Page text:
Out of the spotlight, the place must have been the scene of nocturnal moments that today, in post-pandemic Madrid and the afterwork, they sound mythical. Sabino Méndez tells of one of them, which occurred the same year as the recording of Leño’s concert, in his book Run, rocker: personal chronicle of the eighties:
“A few months later [del golpe de Estado], in the Madrid room Carolina, when I was playing with the punk group Reprisex, a guy got on stage displaying a civil guard documentation and pretending that they would stop playing because “I’m sick of you, damn it.” The musicians, technicians and those in charge of the room passed Tejero’s emulation in the Madrid night.
A year earlier, in 1980, the newspaper El País reported the government shutdown for two months of the room after a raid during the afternoon schedule in which “twenty-five minors were found, as well as various material, consisting of four knives, four hypodermic syringes and twelve hashish bars, in addition to paper booklets and a screwdriver . ” The newspaper lamented the closure of “the only room that in Madrid was dedicated to the presentation of daily rock concerts“.
The informative newspaper Villa de Madrid published in April 1982 an article titled The disco route signed by T. Ugido in which it speaks of Rock-Ola, Joy-Eslava, Pachá, Consulado, Topaz, Marquee, Amarello, Chapelet, Vede -Plata and other “parking garages musiqueros”. The section dedicated to Carolina is intended to be derogatory but we are sure that some readers would want to go:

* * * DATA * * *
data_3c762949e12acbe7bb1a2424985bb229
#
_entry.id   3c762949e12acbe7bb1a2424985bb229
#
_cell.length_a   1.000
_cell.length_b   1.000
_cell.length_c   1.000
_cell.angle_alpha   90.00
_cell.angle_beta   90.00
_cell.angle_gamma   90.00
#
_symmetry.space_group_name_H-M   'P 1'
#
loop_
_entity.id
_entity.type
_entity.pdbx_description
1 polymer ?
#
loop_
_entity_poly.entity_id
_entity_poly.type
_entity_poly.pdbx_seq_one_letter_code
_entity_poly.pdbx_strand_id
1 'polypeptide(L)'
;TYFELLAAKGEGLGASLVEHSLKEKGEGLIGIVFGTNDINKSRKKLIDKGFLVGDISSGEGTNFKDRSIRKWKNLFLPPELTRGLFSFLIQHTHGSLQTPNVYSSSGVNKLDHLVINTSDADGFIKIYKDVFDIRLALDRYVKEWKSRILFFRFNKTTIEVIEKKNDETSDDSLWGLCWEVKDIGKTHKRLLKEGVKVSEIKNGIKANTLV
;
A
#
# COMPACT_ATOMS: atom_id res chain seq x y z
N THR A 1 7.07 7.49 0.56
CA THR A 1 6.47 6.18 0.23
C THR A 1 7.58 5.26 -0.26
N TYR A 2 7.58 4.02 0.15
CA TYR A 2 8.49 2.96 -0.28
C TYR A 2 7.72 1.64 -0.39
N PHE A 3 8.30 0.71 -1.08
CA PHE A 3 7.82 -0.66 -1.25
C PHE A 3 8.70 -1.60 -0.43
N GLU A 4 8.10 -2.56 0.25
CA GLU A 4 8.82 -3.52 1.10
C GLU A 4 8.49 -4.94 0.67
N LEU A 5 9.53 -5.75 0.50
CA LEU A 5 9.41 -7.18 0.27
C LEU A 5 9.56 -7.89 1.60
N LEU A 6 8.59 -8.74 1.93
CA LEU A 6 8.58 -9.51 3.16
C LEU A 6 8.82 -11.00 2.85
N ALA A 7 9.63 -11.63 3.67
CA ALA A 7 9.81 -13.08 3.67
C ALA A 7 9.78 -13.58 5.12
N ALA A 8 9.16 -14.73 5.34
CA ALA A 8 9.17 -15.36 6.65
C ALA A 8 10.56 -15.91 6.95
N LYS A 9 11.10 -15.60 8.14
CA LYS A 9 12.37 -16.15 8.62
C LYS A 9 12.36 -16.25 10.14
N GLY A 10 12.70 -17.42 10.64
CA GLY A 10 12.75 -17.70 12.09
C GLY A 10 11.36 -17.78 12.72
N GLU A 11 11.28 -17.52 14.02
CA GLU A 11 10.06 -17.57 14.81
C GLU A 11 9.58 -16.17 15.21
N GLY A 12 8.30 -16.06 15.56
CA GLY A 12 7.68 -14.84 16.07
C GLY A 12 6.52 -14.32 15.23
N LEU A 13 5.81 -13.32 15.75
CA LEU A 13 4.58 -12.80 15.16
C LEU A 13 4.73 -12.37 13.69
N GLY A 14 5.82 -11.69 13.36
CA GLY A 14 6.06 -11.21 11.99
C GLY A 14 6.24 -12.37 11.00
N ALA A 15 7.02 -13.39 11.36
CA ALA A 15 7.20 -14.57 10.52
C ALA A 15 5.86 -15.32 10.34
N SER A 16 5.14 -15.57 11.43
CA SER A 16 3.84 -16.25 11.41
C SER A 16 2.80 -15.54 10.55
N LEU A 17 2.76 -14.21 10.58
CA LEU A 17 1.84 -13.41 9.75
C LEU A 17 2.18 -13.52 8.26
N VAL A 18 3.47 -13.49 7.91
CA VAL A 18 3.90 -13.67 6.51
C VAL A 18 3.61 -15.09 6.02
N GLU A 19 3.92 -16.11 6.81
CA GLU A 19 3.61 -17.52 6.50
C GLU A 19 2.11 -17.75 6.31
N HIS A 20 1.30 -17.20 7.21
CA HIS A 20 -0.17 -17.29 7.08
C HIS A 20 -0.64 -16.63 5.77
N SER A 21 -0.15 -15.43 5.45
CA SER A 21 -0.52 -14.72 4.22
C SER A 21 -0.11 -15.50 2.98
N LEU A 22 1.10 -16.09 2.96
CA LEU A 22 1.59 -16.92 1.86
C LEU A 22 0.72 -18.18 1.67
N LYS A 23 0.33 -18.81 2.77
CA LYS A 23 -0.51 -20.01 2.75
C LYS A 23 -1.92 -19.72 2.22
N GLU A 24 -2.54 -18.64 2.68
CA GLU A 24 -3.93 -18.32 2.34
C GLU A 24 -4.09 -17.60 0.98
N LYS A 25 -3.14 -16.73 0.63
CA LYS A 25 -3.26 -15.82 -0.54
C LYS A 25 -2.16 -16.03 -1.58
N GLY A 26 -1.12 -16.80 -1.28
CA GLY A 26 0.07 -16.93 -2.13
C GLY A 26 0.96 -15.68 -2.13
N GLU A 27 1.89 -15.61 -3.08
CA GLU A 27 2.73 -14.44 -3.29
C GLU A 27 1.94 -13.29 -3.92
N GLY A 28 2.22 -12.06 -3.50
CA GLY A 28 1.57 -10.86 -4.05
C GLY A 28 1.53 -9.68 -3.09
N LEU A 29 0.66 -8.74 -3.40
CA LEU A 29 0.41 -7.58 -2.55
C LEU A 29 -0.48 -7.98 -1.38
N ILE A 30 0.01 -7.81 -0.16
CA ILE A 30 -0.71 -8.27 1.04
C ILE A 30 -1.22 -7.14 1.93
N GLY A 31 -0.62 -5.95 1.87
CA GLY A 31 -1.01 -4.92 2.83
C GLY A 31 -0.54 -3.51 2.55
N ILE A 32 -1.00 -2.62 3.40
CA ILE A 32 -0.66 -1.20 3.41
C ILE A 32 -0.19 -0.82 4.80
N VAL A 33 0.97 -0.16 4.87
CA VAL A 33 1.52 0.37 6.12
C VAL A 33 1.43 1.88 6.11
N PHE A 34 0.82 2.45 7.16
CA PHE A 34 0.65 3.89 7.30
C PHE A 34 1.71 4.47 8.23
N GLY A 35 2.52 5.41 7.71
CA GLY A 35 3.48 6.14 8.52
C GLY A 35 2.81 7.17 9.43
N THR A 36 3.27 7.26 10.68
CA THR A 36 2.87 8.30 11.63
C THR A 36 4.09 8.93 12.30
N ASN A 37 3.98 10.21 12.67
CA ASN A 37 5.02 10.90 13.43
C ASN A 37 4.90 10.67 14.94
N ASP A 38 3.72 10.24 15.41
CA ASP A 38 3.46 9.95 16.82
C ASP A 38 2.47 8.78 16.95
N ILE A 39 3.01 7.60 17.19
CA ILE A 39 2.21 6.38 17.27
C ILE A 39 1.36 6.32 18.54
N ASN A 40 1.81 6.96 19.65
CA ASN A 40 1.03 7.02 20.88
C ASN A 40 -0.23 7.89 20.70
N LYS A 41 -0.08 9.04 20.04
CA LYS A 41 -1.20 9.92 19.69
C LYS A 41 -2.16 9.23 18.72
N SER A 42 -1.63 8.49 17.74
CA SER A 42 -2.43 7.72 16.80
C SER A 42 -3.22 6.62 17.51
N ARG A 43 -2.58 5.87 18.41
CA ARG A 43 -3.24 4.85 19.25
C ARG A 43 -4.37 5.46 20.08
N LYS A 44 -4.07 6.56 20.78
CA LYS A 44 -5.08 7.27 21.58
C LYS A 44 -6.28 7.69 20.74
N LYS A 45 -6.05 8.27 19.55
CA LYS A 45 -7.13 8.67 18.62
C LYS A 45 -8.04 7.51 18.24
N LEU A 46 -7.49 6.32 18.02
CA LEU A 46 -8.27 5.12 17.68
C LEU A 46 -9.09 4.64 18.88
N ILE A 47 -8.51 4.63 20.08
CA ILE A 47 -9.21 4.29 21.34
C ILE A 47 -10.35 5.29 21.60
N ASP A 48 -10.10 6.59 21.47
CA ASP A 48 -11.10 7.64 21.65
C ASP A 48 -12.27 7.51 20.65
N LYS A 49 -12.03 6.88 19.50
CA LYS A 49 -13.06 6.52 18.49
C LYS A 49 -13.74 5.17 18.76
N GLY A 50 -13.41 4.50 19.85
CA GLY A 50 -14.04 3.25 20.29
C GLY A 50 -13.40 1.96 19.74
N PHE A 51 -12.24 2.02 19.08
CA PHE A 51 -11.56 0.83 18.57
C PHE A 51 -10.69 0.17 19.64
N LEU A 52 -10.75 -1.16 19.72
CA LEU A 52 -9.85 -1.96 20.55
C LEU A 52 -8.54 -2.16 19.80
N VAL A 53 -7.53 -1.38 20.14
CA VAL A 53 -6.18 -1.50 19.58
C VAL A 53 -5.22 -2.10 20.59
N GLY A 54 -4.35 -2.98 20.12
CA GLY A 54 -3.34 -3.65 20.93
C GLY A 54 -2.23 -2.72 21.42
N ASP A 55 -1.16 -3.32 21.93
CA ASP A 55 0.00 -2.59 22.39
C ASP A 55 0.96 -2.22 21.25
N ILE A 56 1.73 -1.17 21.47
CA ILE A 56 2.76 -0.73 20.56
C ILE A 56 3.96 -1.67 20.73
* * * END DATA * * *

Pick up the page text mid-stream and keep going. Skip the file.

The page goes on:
“The night is young and Carolina at this time can be a fine thing. Carolina is the total off-Broadway, lost by the dunes of Bravo Murillo, Mikel Barsa turned the dandruff disco for vulgar couples – that was the room in his previous reincarnation– in this shabby, ramshackle and noisy living room with heavy metal and acoustics that torture the eardrums and make the foam sofas rumble. A hybrid staff lands around the place: fifteen-year-olds (at least sixteen years old, of course) Roll up with the tate and with Johny Winter, young alopecia floats, rockers from the suburbs and whip and short peel liberals. Carolina is a poor and needy club that adorns the stage with crumpled silver foil and invites the staff to roll a chiri for better withstand the rampant decibels. The room has gone from ska to heavy rock, what has not changed is its dilapidated and shabby appearance. Despite everything, since it falls where the wind turns, it preserves a pretty parish faithful”.
Although in 1982 the light of the Carolina would go out, at that time urban and hard rock groups had to pass through there, such as Mazo, which appeared in June of that year. Groups more in the orbit of the New Wave, such as Marmelada, and mod melodies, such as the FBI, also continued to perform.
By boat soon, anyone would say that the youth explosion of the early eighties was danced in the center of Madrid –in Malasaña or in El Rastro, La Movida– and in the proletarian peripheries –from Vallecas to Carabanchel, rock, but where today Inexpensive fabrics are sold, next to the Estrecho metro, there was one of the playing fields of those two night leagues.